Getting Private Sector Partnerships Right
Private sector engagement should be seen as a spectrum of tools and approaches that can leverage the respective strengths of private sector reach and equitable standards for service delivery. The donor community in Afghanistan is well-placed to facilitate a range of partnerships and innovative financing arrangements between the utility and private players, from small-scale service contracts with construction firms for operations and maintenance of existing infrastructure to large-scale investments in wastewater treatment facilities. As the utility considers the variety private sector engagement mechanisms, it is important to evaluate opportunities with the following simple criteria.
- Technical feasibility. Developing mutually beneficial, and therefore sustainable, partnerships means responding to the realities of water and sanitation service delivery in Afghanistan. The current level of technical capacity to design, operate, and maintain infrastructure is low. Rather than investing in advanced technologies that cannot be sustained with existing technical capacity, the utility and private players should focus on smart investments in things like low maintenance sedimentation ponds or straightforward service contracts that bring private service providers into a regulated system.
- Financial feasibility. Private actors will not be interested in partnering with the utility if the partnership does not promise a return on investment. The government and donors can help surmount this obstacle by guaranteeing investments or offering innovative financing solutions, but ultimately these partnerships must be financially viable in the long run. A potential investment in a plastic extrusion facility to produce high density polyethylene pipes in-country — rather than importing from abroad — can be backed up by a guarantee that the utility will be expanding water distribution infrastructure in the near-term.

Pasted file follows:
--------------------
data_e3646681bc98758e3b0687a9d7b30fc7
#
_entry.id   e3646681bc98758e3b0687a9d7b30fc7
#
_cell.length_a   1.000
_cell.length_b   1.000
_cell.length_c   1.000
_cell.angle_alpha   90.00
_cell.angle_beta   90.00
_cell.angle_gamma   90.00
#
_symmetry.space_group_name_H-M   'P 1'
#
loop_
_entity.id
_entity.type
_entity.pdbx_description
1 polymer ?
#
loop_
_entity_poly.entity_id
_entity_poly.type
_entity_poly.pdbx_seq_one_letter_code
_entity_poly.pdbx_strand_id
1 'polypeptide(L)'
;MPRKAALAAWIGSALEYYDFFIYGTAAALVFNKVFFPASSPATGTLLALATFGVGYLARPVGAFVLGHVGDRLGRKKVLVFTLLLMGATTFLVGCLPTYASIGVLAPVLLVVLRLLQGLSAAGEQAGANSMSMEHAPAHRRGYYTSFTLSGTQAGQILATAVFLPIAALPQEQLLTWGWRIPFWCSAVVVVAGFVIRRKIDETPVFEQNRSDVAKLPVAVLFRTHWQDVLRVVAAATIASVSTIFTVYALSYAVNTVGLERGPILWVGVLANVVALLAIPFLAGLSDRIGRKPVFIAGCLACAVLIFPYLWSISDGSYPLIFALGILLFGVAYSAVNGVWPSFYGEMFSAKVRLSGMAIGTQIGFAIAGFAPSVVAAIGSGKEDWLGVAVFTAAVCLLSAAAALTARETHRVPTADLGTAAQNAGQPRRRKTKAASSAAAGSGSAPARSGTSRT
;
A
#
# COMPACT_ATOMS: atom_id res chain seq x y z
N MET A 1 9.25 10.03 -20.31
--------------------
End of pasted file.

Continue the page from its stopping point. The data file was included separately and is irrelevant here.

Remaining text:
- Facilitated implementation. Operationalizing private sector partnerships will require facilitated collaboration between the utility and the myriad government institutions involved in public service delivery, including municipalities, the Ministry of Urban Development and Housing, the Ministry of Finance’s Public-Private Partnerships Unit, and the private sector to build awareness of private sector engagement mechanisms and approaches. This represents an enormous opportunity for international donors to have an impact by providing technical assistance to coordinate and raise awareness of private sector partnership models among multiple players.
In addition to these basic factors, private partnerships must also align with the priorities of the government’s national development strategy and the utility’s business plan. As projects are prioritized, donors can support the design of partnership mechanisms, ensuring that the utility absorbs knowledge from the process and fully owns the financing approach. Bringing the private sector into a regulated sector promises to raise quality standards and expand affordable access to water and sanitation services — especially for vulnerable urban communities — filling a critical need in Afghanistan.